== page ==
Hi Mike, Great post. I would like to republish it on my blog with full credit of course. My site is written for and followed by CIO’s / IT leadership positions. Thanks, Christian

  5. Tristan Kromer (@TriKro)

    Very good article. I like the portfolio governance team.

    I often find myself debating how to implement a cross functional team dedicated to continuous improvement of processes. A team looking at the red tape and figuring out where to slash things so that the product teams don’t get caught up in branding, legal, or other approval when deploying small scale tests or features.

  6. Mike DePaoli

    Hi Mike,

    Good post. Taking a look at natural systems can re-enforce your thinking. Natural systems are governed by simple rules, agents in the system operate within these rules, their contextual interaction creates complexity, complexity tends to migrate toward more complexity and adaptation. Overtime even a new governing rule may form.

    If Lean-Agile Organizations adopt a (or ‘the’ depending on your zealotry) set of Lean-Agile rules for their value delivery and apply them at all levels, you have a system that can be loosely coupled but tightly cohesive. In a software product development organization, it is my experience that this allows for contextual adaptation in the system but the system can still be constrained toward moving in the same direction.

    At Agile Development West – 2013 I delivered a talk what I termed LALF, the Lean Agile Leadership Framework. It provides such a set of rules for creating a fertile management / leadership culture that is conducive to a Lean-Agile product development system. IMO, especially at scale, it is important to have the culture of an organization be fertile for the type of development system that is being grown. Lean-Agile at scale also is compromised when evolved team level practice (like plants raised in a green house) are exposed to the harsh reality of a more traditional enterprise product development environments, characterized by predictive planning, large batch execution, low transparency, long cycle feedback loops and individual focused motivational philosophy. Basically a desert for cultivating human performance.

    It will be interesting to hear your thoughts applied at the ecosystem level as you evolve your thinking here in your blog.

    • Mike Cottmeyer

      One of hallmarks of our consulting practice is that we don’t lead with culture change. Culture is ultimately important for the long term success of any change initiative, but forming teams, creating policies, and defining metrics that support the delivery goals of the organization, is IMO, the most important first step. Once the lean-agile delivery framework is in place, you have a foundation from which culture can emerge and adaptation can take place. I have seen way too many change initiatives fail due to the weight of ineffective delivery models that are codified into the environment and crush the early stage cultural shifts. I just don’t believe that the right structures will initially emerge in the presence of simple rules and agile leadership… at least that has been my experience. After the initial constructs are in place, I’d tend to agree.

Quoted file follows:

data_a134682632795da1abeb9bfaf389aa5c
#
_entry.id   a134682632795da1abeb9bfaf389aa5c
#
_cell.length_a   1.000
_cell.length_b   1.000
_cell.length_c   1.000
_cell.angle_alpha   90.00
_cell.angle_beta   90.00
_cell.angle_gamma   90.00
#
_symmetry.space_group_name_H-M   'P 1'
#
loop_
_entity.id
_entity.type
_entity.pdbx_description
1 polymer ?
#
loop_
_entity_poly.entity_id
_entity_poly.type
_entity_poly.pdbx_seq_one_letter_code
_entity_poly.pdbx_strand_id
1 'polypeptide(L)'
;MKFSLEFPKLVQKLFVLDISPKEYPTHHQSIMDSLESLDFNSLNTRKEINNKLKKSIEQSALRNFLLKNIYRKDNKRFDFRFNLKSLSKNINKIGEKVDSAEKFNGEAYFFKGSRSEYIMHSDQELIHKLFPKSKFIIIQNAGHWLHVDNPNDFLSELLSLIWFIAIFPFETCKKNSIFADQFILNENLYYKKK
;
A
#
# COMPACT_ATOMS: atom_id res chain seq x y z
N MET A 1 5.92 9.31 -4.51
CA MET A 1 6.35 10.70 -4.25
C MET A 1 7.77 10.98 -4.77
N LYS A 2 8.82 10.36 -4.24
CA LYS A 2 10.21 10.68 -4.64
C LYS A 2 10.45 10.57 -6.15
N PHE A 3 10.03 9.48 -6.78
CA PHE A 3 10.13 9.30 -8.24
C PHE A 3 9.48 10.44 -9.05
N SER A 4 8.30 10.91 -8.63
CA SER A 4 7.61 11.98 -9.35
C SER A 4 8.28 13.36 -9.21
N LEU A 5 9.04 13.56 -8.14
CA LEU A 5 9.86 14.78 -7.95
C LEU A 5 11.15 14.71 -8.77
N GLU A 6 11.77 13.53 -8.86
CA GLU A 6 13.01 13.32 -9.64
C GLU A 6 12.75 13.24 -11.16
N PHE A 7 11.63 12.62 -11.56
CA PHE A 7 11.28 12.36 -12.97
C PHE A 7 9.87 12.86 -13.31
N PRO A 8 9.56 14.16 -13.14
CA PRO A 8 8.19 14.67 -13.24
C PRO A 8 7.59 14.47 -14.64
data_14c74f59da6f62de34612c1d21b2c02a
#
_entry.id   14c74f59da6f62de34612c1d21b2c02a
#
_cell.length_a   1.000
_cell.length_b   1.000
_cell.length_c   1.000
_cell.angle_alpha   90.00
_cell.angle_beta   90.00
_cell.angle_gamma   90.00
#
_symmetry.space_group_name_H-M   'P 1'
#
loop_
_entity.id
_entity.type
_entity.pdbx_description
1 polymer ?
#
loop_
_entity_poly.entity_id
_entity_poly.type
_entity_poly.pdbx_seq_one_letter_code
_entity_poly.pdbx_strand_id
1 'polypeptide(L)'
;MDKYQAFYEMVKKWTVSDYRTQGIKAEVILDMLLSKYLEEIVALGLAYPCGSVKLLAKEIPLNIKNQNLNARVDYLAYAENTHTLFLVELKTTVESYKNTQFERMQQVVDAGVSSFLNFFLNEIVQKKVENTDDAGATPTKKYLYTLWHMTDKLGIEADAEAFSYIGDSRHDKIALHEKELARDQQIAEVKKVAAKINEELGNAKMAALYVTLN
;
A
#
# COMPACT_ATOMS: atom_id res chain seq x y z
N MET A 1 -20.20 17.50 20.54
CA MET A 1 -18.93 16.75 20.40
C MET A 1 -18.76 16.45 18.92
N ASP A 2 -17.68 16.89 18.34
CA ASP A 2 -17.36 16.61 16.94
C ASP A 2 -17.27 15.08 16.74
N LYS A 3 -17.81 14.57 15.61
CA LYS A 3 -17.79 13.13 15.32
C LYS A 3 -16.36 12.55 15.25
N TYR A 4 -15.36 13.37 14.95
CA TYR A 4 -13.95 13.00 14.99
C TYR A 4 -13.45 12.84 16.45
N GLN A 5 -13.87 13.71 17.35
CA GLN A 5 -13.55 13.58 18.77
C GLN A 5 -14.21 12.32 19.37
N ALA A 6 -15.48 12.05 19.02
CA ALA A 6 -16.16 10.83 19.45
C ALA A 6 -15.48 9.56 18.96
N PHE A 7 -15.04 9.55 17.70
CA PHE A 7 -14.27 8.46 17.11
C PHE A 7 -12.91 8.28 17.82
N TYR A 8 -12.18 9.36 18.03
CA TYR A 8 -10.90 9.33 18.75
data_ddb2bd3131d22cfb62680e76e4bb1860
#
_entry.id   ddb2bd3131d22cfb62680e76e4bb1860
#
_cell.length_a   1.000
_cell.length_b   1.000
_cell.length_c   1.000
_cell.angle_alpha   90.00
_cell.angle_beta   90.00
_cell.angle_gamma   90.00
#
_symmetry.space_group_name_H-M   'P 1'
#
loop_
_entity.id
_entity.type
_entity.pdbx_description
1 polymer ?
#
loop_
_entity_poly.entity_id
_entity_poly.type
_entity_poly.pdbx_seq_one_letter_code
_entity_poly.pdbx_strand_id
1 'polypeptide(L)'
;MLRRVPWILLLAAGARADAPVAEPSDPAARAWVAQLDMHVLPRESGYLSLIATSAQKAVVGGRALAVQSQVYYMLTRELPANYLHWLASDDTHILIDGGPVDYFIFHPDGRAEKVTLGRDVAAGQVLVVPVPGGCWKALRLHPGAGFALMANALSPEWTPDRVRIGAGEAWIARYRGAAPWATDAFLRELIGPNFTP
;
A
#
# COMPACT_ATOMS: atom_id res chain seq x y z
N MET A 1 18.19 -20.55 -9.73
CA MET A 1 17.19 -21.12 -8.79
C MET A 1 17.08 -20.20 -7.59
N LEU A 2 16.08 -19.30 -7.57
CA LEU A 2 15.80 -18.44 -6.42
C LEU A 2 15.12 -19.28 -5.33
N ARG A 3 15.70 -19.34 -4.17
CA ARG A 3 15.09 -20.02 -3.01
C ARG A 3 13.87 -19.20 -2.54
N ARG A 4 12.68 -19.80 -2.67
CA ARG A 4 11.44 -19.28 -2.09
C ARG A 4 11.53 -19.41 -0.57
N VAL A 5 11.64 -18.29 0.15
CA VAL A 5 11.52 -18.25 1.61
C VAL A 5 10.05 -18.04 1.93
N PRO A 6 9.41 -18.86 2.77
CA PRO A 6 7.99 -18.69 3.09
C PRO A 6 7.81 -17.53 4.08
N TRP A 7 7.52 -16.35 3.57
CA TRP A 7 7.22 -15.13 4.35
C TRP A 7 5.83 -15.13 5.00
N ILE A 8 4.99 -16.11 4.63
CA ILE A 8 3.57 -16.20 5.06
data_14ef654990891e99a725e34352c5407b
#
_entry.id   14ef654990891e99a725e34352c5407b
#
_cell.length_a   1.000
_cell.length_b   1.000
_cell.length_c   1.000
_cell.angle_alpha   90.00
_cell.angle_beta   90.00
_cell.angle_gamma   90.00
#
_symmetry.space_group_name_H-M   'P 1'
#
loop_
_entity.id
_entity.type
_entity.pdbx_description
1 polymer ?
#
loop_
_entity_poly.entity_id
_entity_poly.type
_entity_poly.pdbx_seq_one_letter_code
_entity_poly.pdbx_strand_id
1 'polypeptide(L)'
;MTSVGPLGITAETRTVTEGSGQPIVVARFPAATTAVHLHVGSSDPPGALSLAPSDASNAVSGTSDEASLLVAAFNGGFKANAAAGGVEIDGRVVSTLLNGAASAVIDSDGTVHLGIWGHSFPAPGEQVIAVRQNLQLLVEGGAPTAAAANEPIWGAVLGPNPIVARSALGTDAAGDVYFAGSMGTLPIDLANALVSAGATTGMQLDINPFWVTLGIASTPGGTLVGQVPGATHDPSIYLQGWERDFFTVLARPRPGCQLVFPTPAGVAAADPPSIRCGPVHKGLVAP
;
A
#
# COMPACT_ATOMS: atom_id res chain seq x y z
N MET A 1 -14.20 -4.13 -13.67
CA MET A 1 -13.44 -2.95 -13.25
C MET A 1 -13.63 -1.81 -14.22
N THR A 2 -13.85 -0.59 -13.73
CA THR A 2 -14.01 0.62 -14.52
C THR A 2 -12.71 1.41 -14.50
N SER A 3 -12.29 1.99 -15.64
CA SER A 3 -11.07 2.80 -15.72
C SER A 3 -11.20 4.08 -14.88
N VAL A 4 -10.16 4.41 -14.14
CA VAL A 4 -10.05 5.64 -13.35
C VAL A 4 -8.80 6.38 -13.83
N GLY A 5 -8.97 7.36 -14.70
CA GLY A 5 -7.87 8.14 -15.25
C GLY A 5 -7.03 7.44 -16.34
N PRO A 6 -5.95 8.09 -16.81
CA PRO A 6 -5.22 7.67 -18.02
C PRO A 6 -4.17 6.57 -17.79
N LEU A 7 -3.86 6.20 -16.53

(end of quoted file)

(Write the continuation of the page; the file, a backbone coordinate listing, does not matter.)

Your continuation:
BTW – I realize there is a risk I have myopically focused on one small aspect of your post… but that’s what I felt compelled to add ;-) Thanks for the comment!

  7. Mike DePaoli

    I’m not suggesting that the emergent culture should be the primary, upfront focus. It will evolve with the more tactical changes you discuss, which by the way, I agree with. The point is that the same governing rules should be introduced in management thinking else the evolving team level changes can violently collide with the established organization. Having management model the values and fundamental rules you are trying to instill at the team level, IME, is quite helpful to successfully enabling change in their teams.

    Purely hoping that the more tactical changes to team level working policy and techniques will eventually extinct the values and practices that are counter to lean-agile in the wider ecosystem is one approach, but addressing the issues more systemically, in a balanced manner, can help to mitigate the pain of the systemic change.

    There are different scopes of influence in a change initiative. I know you don’t like to only operate at the team level but to have the ear and support of senior management :-)

  8. Mike DePaoli

    One other comment. The basic rules I mention aren’t the only explicitly defined policies, they are the constraints on the system that keep the more specific policies and practices that emerge aligned to the same end. This applies at all levels of the organization.

  9. Dot Tudor

    Hi Mike,

    Great post, Mike – sorry I missed it until now! The principles of Scrum and Agile for teams really do need to scale up and we need to retain the power of incremental delivery of value. The roles we are asking for in the creation of any backlog are multidimensional: they are cross-functional and across different skills. They are also a mix of future-facing and BAU perspectives; they also represent multiple authority levels within an organization.
    DSDM has moved some way towards this in a project world, in defining Business Sponsor, Business Visionary, Business Ambassador and Business Advisor roles at different levels of authority, and having technical and business analysis skills within the governance level. SAFe has also recognized the problem in a product-enhancement world, at program and portfolio levels. I believe we also need to consider a separate style of governance to reflect at least two situations: the provision of a service, with a pipeline of enhancements; the set-up of a time-limited project, with the temporary organization of people at all management levels and across disciplines. I am looking forward to your comments on governance and to engaging with the discussion. Thanks

  10. Zakir Gulamali

    Humble 2 cents on ‘Cobol’.
    Believe its COBOL (COmmon Business Oriented Language).
    Just like BASIC (Beginners All-Purpose Symbolic Instruction Code).